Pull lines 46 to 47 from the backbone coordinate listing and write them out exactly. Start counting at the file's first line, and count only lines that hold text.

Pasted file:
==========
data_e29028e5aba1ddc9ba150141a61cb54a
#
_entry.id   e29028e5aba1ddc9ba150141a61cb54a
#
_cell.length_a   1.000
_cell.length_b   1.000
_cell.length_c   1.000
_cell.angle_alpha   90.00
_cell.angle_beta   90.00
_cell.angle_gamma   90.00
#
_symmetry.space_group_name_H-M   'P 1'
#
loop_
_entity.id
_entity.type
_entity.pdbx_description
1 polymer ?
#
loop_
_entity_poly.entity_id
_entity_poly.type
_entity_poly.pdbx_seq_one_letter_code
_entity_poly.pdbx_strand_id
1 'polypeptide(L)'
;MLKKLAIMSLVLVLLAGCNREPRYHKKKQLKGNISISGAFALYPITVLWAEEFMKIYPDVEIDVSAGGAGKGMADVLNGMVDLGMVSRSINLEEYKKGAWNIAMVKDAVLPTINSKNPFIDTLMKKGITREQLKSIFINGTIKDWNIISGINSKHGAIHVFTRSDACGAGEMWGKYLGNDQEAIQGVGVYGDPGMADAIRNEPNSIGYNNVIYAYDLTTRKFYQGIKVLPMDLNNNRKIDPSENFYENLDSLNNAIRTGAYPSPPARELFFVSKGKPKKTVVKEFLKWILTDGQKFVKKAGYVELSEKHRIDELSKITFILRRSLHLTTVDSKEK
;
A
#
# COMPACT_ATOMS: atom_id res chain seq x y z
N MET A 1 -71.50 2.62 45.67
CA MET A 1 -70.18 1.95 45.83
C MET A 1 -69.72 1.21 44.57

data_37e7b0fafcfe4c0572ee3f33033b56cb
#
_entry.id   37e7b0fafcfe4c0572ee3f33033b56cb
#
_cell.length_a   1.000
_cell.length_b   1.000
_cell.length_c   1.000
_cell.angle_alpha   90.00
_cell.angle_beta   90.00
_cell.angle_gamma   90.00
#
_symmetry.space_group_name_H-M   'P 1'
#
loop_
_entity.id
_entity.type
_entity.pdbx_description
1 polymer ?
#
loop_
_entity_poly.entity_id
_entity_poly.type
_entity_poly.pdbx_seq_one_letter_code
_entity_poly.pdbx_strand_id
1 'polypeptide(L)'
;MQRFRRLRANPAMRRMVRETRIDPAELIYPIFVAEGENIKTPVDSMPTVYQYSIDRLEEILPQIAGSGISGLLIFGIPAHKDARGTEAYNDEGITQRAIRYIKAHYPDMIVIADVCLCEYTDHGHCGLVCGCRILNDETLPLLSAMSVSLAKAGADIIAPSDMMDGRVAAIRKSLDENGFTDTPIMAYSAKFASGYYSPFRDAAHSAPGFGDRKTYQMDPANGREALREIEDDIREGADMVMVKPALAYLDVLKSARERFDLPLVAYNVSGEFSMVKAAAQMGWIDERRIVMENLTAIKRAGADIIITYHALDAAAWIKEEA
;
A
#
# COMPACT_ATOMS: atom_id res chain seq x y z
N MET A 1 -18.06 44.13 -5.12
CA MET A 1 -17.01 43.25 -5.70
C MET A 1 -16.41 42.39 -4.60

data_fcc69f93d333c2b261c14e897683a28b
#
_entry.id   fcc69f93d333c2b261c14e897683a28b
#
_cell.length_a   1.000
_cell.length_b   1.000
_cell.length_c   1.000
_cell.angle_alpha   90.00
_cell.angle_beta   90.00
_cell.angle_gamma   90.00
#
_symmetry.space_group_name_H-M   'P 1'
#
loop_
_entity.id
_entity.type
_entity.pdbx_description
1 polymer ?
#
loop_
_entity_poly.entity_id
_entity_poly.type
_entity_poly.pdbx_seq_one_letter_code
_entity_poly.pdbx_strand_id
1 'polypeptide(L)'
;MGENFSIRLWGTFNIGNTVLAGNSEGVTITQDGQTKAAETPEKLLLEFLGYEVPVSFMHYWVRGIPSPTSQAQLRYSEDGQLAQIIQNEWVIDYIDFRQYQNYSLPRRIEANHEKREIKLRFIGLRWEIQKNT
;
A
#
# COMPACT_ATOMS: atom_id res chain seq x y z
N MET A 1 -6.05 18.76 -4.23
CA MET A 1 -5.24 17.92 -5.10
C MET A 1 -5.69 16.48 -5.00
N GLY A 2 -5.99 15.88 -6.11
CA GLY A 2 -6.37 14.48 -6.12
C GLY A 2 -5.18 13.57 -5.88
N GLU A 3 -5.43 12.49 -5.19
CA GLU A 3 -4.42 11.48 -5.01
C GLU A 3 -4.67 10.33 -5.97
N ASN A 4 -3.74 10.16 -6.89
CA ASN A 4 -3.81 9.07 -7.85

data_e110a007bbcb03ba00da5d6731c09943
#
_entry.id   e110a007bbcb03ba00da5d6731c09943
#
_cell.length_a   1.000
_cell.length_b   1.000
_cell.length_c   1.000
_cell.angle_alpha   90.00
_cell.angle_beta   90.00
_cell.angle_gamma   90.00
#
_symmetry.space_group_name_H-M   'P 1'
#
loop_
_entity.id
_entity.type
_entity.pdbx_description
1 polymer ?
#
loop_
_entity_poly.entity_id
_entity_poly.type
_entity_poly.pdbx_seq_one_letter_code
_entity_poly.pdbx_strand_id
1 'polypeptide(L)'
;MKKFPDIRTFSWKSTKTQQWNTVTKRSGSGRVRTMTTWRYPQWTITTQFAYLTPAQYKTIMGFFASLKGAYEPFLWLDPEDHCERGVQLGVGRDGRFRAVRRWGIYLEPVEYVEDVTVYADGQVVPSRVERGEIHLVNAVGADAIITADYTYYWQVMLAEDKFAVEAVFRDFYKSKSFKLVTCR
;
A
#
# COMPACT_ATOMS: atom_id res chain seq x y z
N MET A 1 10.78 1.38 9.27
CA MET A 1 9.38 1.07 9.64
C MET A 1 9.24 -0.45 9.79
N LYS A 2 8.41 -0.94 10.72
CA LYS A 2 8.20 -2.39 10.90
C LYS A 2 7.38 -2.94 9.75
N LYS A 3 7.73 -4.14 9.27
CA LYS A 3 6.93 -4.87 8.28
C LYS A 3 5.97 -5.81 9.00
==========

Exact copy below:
#
loop_